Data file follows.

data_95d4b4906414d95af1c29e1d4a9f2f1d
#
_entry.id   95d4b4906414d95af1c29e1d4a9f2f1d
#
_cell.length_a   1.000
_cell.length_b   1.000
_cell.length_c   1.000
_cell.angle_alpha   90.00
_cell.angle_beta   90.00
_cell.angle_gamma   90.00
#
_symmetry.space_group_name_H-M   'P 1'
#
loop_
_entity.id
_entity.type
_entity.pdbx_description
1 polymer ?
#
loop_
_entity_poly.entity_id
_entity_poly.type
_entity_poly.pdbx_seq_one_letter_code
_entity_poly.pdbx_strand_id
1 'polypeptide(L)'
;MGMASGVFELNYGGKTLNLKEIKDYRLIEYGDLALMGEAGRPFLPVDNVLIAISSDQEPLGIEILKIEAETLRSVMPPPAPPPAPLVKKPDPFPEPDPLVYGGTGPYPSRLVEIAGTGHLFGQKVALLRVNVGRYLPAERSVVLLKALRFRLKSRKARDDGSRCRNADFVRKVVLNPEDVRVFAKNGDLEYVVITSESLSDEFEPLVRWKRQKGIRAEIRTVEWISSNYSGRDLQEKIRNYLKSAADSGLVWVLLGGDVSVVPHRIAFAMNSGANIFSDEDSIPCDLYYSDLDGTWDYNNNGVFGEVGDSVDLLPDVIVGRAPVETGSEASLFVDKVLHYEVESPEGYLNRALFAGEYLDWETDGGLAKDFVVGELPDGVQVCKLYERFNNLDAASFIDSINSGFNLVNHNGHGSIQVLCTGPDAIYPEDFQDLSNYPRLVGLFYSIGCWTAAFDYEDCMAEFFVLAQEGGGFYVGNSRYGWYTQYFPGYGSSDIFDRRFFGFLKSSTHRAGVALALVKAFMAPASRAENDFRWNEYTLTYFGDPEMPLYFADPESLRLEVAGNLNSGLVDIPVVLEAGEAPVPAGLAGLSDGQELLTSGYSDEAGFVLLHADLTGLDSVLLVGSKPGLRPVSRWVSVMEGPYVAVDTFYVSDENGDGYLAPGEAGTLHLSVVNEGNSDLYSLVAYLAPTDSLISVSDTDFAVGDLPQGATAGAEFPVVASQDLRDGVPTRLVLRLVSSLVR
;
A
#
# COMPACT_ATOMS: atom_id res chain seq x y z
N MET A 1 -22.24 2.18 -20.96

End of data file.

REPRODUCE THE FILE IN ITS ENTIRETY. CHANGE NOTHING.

data_95d4b4906414d95af1c29e1d4a9f2f1d
#
_entry.id   95d4b4906414d95af1c29e1d4a9f2f1d
#
_cell.length_a   1.000
_cell.length_b   1.000
_cell.length_c   1.000
_cell.angle_alpha   90.00
_cell.angle_beta   90.00
_cell.angle_gamma   90.00
#
_symmetry.space_group_name_H-M   'P 1'
#
loop_
_entity.id
_entity.type
_entity.pdbx_description
1 polymer ?
#
loop_
_entity_poly.entity_id
_entity_poly.type
_entity_poly.pdbx_seq_one_letter_code
_entity_poly.pdbx_strand_id
1 'polypeptide(L)'
;MGMASGVFELNYGGKTLNLKEIKDYRLIEYGDLALMGEAGRPFLPVDNVLIAISSDQEPLGIEILKIEAETLRSVMPPPAPPPAPLVKKPDPFPEPDPLVYGGTGPYPSRLVEIAGTGHLFGQKVALLRVNVGRYLPAERSVVLLKALRFRLKSRKARDDGSRCRNADFVRKVVLNPEDVRVFAKNGDLEYVVITSESLSDEFEPLVRWKRQKGIRAEIRTVEWISSNYSGRDLQEKIRNYLKSAADSGLVWVLLGGDVSVVPHRIAFAMNSGANIFSDEDSIPCDLYYSDLDGTWDYNNNGVFGEVGDSVDLLPDVIVGRAPVETGSEASLFVDKVLHYEVESPEGYLNRALFAGEYLDWETDGGLAKDFVVGELPDGVQVCKLYERFNNLDAASFIDSINSGFNLVNHNGHGSIQVLCTGPDAIYPEDFQDLSNYPRLVGLFYSIGCWTAAFDYEDCMAEFFVLAQEGGGFYVGNSRYGWYTQYFPGYGSSDIFDRRFFGFLKSSTHRAGVALALVKAFMAPASRAENDFRWNEYTLTYFGDPEMPLYFADPESLRLEVAGNLNSGLVDIPVVLEAGEAPVPAGLAGLSDGQELLTSGYSDEAGFVLLHADLTGLDSVLLVGSKPGLRPVSRWVSVMEGPYVAVDTFYVSDENGDGYLAPGEAGTLHLSVVNEGNSDLYSLVAYLAPTDSLISVSDTDFAVGDLPQGATAGAEFPVVASQDLRDGVPTRLVLRLVSSLVR
;
A
#
# COMPACT_ATOMS: atom_id res chain seq x y z
N MET A 1 -22.24 2.18 -20.96